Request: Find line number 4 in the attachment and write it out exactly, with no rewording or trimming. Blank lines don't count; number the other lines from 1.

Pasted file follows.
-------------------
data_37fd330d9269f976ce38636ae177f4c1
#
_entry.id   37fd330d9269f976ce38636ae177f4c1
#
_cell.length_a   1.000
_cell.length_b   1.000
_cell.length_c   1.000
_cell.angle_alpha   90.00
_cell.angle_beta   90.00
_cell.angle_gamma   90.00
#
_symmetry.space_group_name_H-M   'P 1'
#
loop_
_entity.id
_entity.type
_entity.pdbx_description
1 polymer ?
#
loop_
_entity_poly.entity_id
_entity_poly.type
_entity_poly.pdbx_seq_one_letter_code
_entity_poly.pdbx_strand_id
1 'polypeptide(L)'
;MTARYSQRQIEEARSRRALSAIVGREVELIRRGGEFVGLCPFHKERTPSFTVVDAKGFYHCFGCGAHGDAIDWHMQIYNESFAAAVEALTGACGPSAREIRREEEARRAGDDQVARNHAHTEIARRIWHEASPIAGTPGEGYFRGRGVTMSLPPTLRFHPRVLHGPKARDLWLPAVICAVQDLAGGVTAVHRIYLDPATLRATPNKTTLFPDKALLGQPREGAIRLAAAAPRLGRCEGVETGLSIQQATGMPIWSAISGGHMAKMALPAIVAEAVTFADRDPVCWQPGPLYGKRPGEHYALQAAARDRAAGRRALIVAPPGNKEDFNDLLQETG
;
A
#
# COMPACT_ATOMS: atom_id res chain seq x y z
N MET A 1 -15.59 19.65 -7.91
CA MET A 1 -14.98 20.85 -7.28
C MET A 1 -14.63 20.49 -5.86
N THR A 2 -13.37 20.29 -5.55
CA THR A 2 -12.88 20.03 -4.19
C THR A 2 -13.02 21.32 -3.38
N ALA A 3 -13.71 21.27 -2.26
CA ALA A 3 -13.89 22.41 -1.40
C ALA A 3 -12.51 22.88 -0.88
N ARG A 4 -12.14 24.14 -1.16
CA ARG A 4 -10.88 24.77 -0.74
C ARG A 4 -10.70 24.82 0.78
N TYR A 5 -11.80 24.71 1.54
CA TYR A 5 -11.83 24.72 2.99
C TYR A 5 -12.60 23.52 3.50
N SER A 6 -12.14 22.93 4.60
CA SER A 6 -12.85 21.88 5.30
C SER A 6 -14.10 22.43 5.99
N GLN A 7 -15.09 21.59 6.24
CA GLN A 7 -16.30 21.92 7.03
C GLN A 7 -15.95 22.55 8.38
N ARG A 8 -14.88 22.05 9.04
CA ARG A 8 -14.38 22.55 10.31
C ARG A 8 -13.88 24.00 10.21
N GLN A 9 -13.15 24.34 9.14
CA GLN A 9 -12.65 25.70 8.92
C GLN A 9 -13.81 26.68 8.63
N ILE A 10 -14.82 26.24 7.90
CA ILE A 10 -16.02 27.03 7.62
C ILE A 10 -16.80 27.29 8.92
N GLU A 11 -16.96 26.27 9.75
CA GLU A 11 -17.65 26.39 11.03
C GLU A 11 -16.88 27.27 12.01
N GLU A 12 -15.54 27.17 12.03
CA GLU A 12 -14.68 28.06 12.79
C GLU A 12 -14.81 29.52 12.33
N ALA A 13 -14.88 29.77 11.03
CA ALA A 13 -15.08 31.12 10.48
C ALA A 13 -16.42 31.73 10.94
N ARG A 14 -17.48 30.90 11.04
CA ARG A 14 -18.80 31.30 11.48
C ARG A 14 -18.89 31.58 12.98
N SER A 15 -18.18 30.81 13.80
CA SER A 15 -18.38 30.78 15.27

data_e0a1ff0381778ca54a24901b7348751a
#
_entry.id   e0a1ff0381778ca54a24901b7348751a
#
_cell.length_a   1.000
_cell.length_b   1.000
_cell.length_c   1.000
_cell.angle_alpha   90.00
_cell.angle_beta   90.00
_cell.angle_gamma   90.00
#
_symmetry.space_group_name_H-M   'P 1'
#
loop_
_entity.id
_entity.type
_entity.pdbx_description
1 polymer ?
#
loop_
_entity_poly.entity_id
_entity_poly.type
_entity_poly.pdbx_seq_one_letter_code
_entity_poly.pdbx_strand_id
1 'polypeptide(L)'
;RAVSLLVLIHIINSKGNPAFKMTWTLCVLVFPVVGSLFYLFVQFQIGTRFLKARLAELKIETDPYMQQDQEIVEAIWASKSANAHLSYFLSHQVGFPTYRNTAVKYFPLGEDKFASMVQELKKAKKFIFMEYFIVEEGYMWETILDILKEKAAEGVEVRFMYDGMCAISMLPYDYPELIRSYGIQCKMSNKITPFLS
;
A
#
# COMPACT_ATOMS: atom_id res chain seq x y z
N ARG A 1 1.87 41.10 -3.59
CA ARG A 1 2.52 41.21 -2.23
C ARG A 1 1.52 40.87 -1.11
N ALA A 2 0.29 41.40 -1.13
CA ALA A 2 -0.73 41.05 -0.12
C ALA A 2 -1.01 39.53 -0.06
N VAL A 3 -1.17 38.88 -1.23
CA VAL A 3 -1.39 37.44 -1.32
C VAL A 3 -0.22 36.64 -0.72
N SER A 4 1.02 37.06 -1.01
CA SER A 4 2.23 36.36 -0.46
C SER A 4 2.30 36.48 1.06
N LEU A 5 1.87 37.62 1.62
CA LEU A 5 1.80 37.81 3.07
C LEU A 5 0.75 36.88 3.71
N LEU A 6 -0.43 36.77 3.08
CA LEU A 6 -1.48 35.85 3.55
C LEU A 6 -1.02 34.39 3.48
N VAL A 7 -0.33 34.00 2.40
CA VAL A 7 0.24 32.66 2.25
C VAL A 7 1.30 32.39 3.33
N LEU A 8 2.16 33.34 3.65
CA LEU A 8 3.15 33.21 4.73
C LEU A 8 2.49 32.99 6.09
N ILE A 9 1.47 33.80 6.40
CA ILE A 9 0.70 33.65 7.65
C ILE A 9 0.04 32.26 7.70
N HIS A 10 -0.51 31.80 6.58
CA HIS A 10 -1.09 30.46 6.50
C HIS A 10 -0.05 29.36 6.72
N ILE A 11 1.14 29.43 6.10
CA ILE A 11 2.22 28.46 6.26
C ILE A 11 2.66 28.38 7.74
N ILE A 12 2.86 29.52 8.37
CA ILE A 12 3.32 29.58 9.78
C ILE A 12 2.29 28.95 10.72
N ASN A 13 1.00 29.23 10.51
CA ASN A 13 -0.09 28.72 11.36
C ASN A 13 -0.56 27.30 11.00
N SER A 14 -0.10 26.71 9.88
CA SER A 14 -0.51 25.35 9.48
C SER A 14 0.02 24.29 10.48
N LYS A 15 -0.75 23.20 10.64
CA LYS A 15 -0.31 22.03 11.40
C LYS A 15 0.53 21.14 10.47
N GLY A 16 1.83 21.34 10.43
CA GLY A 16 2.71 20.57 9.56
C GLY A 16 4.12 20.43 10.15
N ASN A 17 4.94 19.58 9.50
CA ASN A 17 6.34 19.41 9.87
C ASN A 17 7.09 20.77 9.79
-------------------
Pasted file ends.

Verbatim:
#